Smiley face

Planting Growing Season

As temperatures warm-up, our planting season take up and watching plant development as progresses is a fundamental tool to control diseases. Texas A&M AgriLife Extension information states that plant diseases can occur at any stage during the course of plant growth. The rapid, accurate diagnosis of the cause of a disease, along with the implementation of a rapid treatment, is essential to ensure the protection of the crop. Certain infectious diseases caused by living, microscopic organisms have the potential to rapidly ruin a crop. However, for any particular vegetable, these diseases are not that numerous and, so, it would not be difficult for a grower to become familiar with them and take proper preventative action. Diseases caused by nonliving things (i.e. not infectious) can be much more difficult to diagnose. Usually, it is easier to rule out an infectious agent as the cause of a disease before investigating possible nonliving (abiotic) causes. This stresses the need for the grower to become familiar with the more common infectious diseases that can occur on the crop. This chapter provides an overview of the science of diagnosis and treatment of vegetable diseases. The grower is advised to consult other references listed at the end of the chapter for more detailed information related to a particular crop. Disease is the outcome of an interaction between the host, the disease agent, and their environment. If the cause of infectious disease, the pathogen, is next to the host, nothing will happen unless environmental factors are favorable for its infection and development within the plant. With foliar pathogens, there is usually a minimal period of leaf wetness required to stimulate spore germination and infection. For some soilborne pathogens, infection occurs in combination with high soil moisture and certain critical soil temperatures. Knowledge of conducive environmental factors for the more important vegetable diseases presents an opportunity for more effective management: the disease can prevented by altering some of the environmental factors, or, when such factors cannot be altered, steps can be taken to minimize the impact (e.g. fungicides could be applied in advance of a period of sustained rain which would favor foliar diseases. Not all diseases are caused by pathogenic organisms. Determining whether a disease is caused by a pathogen, or has nonliving (abiotic) causes requires not only the examination of individual plants, but also, noting the pattern of symptom occurrence in a field. Examine individual plants for unusual symptoms, such as leaf spots, wilts, stunting, fruit rots, misshapen leaves, cankers and stem blight. Roots should be examined for galls, root rot and necrosis (dead areas). Fields should be observed to determine if the problem is widespread and whether different plants species in and around the field are affected, which could indicate an abiotic cause. Symptoms with a nutritional or physiological cause have a more widespread occurrence within a field than infectious diseases. Initially, most disease causing pathogens will be isolated in areas and spread outward from those areas. Also, weeds or nonrelated crops are not typically affected. Soilborne pathogens are even more restricted within a field than foliar pathogens. Fungi are multicellular microscopic organisms that can grow to their food, usually in the form of filamentous strands. Their growth pattern is radial, so on surfaces such as plant leaves, the effects of their growth may be seen as circular spots. However, fungal infections of other plant parts, such as roots, may produce no visible structures. Some symptoms can indicate these infections. For example, browning of the water-conducting tissues of the stem, in combination with wilt, can indicate infection by the Fusarium wilt fungus. Other disease symptoms, such as blight (a general death of tissue), which can have a variety of causes, may require laboratory testing to confirm fungi as a cause. Fungi can produce specialized structures, such as spores, which are used for reproduction, dissemination through space and time, and survival. Sclerotia are structures that function in the long term survival of many soilborne pathogens. The southern blight fungus which infects many vegetables forms sclerotia resembling mustard seeds. Most fungi that infect leaves require free moisture to initiate infection, with the exception of powdery mildew fungi, which need only high humidity to initiate infection. Because our current weather conditions, with high level of rain, fungi infections are expected. Bacteria are single celled microscopic organisms, which survive by becoming dormant. The most notable exception to this is the pathogen that causes common scab on potato: this is a filamentous, multicelled bacterium that produces spores. They can be transported by wind driven rain, by insects, or the movement of infected plant parts, including seed. Bacteria that infect leaves may cause circular spots, but irregular shaped lesions that don’t extend beyond veins are more characteristic for bacterial infections. They can also cause soft rots of vegetative parts that are usually characterized by a foul smell. Other bacterial diseases that produce symptoms such as wilt require laboratory analysis for diagnosis. Mycoplasmas are bacteria-like, only structurally simpler and smaller than bacteria. They are transmitted by leafhoppers. The most notable disease of vegetables caused by a mycloplasma is aster yellows, which affects carrots, celery and related plants. The symptoms of aster yellows are distinctive: leaves have a bronzed appearance and flowers are abnormal (leaf-like tissue grows from them, instead of petals.) For more information on this or any other agricultural topic please call the Hopkins County Extension Office at 903-885-3443.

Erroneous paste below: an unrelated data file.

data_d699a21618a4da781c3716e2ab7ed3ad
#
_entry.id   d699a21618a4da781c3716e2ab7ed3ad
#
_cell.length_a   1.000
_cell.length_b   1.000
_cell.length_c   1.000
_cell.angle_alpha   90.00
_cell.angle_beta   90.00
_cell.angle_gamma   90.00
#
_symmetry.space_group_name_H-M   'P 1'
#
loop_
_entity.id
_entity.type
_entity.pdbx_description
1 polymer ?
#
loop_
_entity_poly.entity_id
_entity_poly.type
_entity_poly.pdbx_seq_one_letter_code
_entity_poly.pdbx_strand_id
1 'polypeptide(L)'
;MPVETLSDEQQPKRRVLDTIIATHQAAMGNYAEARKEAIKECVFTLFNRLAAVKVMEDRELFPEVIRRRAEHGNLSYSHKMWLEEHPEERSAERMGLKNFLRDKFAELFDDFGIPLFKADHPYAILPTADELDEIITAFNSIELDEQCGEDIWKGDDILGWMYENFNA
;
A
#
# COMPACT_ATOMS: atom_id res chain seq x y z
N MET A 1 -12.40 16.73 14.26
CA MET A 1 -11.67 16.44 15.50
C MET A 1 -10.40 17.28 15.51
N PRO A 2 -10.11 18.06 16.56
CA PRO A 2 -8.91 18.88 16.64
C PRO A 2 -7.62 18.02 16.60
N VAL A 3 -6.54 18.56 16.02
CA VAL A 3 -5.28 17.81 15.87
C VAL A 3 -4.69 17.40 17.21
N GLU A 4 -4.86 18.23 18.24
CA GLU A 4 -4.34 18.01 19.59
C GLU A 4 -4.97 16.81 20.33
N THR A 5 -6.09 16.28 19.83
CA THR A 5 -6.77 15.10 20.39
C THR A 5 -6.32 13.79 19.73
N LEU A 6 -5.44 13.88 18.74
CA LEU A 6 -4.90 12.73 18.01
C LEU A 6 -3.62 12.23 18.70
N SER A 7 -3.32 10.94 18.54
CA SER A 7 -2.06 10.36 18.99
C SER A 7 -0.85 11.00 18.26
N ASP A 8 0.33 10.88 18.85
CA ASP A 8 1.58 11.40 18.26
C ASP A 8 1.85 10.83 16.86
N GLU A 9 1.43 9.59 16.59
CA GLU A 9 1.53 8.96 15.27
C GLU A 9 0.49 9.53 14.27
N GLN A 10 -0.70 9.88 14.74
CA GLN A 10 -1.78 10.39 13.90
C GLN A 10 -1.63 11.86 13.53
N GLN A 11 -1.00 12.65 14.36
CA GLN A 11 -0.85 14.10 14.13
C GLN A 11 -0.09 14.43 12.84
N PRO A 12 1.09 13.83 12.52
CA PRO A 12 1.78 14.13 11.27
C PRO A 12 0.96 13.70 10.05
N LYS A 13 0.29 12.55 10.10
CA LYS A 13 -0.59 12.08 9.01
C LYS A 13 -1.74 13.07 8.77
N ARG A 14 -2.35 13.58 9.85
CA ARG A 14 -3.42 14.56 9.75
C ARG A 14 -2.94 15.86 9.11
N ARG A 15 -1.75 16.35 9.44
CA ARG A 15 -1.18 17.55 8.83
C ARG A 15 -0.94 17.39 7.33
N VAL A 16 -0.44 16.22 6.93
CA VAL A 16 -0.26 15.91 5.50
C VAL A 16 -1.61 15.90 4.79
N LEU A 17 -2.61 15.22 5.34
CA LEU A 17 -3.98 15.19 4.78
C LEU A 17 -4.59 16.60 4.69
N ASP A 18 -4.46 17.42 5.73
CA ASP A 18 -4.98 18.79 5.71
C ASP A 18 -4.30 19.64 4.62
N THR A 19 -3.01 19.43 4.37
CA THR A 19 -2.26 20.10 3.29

Coming Up: Basic Home Vegetable Gardening, Professional Ag Workers Building, 957 Connally Street, Sulphur Springs, Texas, March 31, 2015 starting at 6:30 PM. Registration $10. Homeowner Maintenance of Aerobic Treatment Units, April 17, 2015 at the Professional Ag Workers Building located at 957 Connally Street in Sulphur Springs. Registration: $100. You must preregister for this training by calling 903-885-3443.

Author: Staff Reporter

Share This Post On